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Freddie Redd, Pianist and Composer Known For 'The Connection,' Has Died at 92

 Jazz pianist and composer Freddie Redd, who died on March 17 at 92.
Jazz pianist and composer Freddie Redd, who died on March 17 at 92.

Freddie Redd, a pianist and composer who enjoyed an ascendant hard-bop career in the 1950s and early '60s, before slipping into semi-obscurity and a resurgence on various local scenes, died early Wednesday morning in New York City. He was 92.

His grandson Leslie Clarke announced his death on Facebook, without stating a cause.

Redd is best known, in and beyond the jazz community, for composing the score to The Connection, a Jack Gelber play produced Off Broadway in 1959. Later adapted for a film by Shirley Clarke, The Connection paints an unvarnished portrait of heroin addicts waiting for their next fix. Redd and alto saxophonist Jackie McLean appeared in the stage production and the film, as well as the soundtrack. Among its enduring Redd compositions is "Who Killed Cock Robin?" (which can be heard in this trailer).

The Music From 'The Connection' was Redd's first acclaimed album for Blue Note, followed in 1961 by Shades of Redd, featuring a band with McLean, Tina Brooks on tenor saxophone, Paul Chambers on bass and Louis Hayes on drums.

Writing in the New York Times in 1989, Peter Watrous noted that Shades of Redd struck a somewhat traditional chord in the era of Ornette Coleman and Cecil Taylor. "But the album is so accomplished and satisfying," he adds, "that it proves that a genre — in this case hard-bop — can still be fertile long after its historical moment has passed."

The example Watrous provides is Redd's opening track, "The Thespian." It's no less evident on a subtly intricate shuffle titled "Melanie."

Born on May 29, 1928, in Harlem, Freddie Redd was raised by a single mother, and began playing the piano at an early age. He was self-taught, and proudly so.

Redd served in the Army during the Korean War, and while abroad he got his first taste of bebop — Charlie Parker and Dizzy Gillespie's Shaw 'Nuff — and was instantly hooked. He returned to New York on his discharge in 1949, and quickly fell into the jazz scene, working with Cootie Williams, Art Blakey, Charles Mingus and others.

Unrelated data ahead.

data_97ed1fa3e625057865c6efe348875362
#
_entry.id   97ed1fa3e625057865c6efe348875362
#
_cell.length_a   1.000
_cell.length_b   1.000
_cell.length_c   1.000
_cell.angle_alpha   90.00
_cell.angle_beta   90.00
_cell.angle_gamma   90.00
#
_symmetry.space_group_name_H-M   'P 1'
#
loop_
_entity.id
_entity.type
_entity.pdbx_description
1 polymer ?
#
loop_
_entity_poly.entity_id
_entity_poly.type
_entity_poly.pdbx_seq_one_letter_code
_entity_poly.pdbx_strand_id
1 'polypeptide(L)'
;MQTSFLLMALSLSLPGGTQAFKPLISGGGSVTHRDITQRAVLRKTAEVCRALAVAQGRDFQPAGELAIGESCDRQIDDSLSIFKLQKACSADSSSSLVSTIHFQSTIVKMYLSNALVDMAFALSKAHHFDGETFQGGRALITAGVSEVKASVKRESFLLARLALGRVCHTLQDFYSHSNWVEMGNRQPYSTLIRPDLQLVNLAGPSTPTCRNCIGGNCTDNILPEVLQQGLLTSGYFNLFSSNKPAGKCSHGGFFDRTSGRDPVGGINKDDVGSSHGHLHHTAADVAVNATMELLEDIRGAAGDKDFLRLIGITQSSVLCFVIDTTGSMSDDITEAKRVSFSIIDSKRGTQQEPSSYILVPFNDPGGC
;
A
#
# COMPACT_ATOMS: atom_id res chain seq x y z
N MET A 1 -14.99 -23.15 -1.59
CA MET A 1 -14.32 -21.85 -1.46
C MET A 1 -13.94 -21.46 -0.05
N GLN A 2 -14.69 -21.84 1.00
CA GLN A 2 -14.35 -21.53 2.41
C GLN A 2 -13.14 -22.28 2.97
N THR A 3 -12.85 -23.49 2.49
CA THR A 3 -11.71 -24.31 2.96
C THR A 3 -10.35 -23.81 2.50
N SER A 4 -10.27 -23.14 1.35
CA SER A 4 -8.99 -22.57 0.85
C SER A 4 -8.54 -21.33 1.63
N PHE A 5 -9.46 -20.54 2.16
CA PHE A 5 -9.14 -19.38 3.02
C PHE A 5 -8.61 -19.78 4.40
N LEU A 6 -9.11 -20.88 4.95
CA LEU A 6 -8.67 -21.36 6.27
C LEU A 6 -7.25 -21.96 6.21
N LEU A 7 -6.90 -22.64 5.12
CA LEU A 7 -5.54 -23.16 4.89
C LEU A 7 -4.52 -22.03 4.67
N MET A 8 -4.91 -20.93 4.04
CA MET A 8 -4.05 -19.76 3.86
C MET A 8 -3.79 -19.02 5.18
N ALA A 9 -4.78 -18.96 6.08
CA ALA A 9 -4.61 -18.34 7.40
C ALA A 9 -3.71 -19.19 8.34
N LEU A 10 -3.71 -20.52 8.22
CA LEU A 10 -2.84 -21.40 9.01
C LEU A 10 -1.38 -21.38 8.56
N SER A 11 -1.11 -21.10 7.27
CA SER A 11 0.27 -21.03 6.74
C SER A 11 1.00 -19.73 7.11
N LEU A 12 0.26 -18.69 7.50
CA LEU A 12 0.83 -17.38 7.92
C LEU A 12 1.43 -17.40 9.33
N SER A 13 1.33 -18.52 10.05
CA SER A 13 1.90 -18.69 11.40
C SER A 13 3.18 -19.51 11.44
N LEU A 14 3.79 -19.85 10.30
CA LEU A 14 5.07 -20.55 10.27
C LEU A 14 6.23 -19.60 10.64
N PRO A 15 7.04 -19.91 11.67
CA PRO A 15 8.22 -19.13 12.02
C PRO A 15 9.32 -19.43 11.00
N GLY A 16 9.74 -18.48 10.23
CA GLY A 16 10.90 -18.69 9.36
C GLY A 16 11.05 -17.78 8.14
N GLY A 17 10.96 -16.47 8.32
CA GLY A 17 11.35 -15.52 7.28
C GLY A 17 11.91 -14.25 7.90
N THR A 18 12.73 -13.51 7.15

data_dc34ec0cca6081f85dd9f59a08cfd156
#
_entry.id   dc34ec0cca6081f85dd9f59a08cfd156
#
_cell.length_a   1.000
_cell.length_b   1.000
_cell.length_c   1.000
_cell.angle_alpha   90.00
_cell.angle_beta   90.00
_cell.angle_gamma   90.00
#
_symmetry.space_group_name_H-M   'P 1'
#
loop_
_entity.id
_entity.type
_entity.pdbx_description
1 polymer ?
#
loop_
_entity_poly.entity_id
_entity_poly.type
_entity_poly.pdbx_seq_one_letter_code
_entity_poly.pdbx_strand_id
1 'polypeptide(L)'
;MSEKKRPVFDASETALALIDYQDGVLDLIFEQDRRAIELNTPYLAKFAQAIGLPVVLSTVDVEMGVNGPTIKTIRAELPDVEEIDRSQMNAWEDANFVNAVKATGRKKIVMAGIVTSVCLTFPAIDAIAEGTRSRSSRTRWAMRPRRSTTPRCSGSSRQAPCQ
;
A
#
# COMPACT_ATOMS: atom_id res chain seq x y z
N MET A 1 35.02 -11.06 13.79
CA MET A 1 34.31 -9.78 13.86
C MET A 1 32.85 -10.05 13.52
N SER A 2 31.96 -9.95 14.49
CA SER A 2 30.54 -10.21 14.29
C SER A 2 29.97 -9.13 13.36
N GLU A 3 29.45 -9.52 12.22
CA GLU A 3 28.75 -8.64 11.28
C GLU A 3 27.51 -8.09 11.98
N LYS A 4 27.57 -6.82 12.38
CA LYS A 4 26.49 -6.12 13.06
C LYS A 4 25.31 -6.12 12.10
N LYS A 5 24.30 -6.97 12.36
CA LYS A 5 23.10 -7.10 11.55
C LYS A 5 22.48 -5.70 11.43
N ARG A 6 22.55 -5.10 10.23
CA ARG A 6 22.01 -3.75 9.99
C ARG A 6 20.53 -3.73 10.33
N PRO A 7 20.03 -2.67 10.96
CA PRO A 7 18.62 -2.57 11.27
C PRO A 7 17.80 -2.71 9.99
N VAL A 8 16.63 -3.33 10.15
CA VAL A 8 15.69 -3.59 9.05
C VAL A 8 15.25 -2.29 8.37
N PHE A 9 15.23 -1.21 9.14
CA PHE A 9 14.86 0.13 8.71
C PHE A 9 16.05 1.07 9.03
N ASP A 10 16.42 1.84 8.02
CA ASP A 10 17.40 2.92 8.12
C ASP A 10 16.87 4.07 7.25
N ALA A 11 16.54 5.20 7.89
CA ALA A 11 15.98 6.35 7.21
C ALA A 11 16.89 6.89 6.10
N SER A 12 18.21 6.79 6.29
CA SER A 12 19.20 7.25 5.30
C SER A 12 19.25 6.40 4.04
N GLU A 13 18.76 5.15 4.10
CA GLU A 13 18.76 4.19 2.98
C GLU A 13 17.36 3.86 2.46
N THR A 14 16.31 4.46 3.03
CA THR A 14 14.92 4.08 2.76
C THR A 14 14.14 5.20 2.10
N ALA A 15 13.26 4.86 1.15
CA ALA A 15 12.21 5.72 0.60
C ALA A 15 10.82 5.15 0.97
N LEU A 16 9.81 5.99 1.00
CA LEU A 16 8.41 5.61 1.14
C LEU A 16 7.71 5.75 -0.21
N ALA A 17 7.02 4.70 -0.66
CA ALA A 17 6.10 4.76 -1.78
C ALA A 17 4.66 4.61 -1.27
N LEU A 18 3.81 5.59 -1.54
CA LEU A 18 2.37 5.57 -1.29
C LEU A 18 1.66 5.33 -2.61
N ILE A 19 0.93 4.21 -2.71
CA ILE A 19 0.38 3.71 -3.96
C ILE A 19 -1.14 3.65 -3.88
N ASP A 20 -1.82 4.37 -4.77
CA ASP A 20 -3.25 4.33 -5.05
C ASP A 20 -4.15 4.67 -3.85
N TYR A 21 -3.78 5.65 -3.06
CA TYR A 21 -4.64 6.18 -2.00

On piano, Redd was never the most dynamic improviser, but his keen ear and deep attunement to song form made him a striking "A busy chorder, he will start rattling away behind a soloist, prompting him and prodding hard," Watrous wrote. "Chords jar and fragment. New rhythmic and harmonic ideas pop up regularly."

The Connection provided a unique career opportunity for Redd, as well as a groundbreaking dramatic innovation. At one point in the play, a character says the police are on the way. In the script, they never do, but one night they did.

"A knock came on the door," Redd told NPR's Morning Edition in 2012, "and when the gentleman who was the head actor [playing the character] Leach, he opened the door, there was a real uniformed policeman there. Jackie McLean had gotten the policeman on the beat to come up and stand there. So we all thought we were being busted."

Redd recorded a third album, Redd's Blues, for Blue Note in 1961, but producer Francis Wolff decided not to release it at the time. It finally saw daylight in 1988. By then, Redd's career had taken a downward turn: he'd moved to Europe in the '70s, then to the San Francisco Bay Area, where he became a local stalwart. He released dozens of albums, on labels including Milestone and Steeplechase.

A decade ago, Redd moved to Baltimore, establishing a presence there and in Washington, D.C. He formed relationships with locals like saxophonist Brad Linde, who features Redd on a pair of new albums, Baltimore Jazz Loft and Reminiscing.

"Playing with Freddie gave me the same feeling as listening to his music," Linde tells WBGO. "It was joyful, toe-tapping, and supremely lyrical. His melodies (composed or improvised) were thoughtful, his harmonies wholly original and inevitable, and his touch was crisp and clear."

He adds: "The highlight for me was his comping. He was constantly composing his accompaniment. His left hand was full of counterpoint, pedal points, and voice-leading surprises. His right hand would alternate block chords with independent conversations with the soloist and blues inflections. After each solo, he'd wait to catch my eye, grinning and nodding in approval before taking his own solo. He was a consummate composer and an authentic gem from the heyday of bebop."

 Francis Wolff
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Francis Wolff

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